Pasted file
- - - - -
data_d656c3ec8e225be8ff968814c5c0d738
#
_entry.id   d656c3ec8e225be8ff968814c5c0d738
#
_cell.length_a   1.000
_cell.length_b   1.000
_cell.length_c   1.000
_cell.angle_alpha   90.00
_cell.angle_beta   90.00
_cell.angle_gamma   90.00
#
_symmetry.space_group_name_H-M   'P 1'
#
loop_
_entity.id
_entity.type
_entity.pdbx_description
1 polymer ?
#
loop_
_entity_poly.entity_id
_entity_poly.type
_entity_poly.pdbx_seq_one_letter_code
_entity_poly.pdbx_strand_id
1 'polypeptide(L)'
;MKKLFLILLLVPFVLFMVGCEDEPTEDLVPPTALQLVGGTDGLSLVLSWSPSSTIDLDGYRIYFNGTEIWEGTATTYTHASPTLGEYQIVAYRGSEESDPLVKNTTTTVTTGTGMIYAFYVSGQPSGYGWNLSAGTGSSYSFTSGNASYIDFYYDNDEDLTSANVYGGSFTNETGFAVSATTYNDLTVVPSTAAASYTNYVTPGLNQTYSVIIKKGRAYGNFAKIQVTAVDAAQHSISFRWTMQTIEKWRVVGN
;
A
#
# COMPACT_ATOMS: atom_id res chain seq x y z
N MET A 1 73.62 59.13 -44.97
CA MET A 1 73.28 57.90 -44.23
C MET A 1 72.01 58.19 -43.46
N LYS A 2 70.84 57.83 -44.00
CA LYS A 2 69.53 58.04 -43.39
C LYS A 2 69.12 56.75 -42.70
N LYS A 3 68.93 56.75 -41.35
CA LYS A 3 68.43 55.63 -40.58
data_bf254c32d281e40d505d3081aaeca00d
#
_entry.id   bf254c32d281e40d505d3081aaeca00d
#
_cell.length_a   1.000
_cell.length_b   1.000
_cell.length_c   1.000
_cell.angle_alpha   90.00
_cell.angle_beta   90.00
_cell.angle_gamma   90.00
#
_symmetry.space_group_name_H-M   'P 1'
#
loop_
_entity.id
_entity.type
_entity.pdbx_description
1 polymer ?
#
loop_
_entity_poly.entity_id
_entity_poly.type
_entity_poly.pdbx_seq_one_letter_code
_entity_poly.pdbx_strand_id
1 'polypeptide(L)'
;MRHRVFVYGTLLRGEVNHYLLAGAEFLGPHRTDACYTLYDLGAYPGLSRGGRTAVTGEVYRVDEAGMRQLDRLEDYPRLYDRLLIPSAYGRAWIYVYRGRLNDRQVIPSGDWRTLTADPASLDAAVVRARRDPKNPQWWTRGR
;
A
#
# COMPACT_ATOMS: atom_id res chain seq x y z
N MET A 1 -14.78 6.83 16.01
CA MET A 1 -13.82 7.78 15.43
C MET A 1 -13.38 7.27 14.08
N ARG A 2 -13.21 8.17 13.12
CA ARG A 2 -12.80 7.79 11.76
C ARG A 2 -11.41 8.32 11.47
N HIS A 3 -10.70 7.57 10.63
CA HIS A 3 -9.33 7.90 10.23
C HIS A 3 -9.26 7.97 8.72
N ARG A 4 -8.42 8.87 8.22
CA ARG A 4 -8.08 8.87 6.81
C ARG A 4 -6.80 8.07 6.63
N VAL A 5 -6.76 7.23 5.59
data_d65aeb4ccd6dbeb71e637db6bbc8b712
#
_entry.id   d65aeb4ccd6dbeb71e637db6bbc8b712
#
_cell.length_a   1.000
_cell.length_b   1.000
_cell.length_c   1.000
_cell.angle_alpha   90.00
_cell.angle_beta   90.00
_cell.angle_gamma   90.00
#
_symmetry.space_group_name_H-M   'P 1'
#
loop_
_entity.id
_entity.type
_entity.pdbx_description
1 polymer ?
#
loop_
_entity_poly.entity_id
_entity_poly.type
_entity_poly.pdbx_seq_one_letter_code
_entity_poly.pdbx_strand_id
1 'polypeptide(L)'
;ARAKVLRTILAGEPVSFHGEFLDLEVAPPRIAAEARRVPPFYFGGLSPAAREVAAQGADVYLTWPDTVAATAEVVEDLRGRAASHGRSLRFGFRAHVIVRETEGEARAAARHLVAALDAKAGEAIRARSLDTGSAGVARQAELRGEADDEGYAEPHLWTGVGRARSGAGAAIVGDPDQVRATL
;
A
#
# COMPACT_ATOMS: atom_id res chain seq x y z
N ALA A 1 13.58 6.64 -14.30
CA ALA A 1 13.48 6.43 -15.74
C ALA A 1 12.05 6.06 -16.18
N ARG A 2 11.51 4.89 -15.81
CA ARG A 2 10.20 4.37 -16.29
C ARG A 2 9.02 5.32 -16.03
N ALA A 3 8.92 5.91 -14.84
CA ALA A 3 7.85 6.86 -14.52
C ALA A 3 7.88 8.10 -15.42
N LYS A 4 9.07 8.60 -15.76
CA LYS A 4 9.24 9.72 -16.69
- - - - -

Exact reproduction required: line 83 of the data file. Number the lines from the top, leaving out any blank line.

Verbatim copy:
#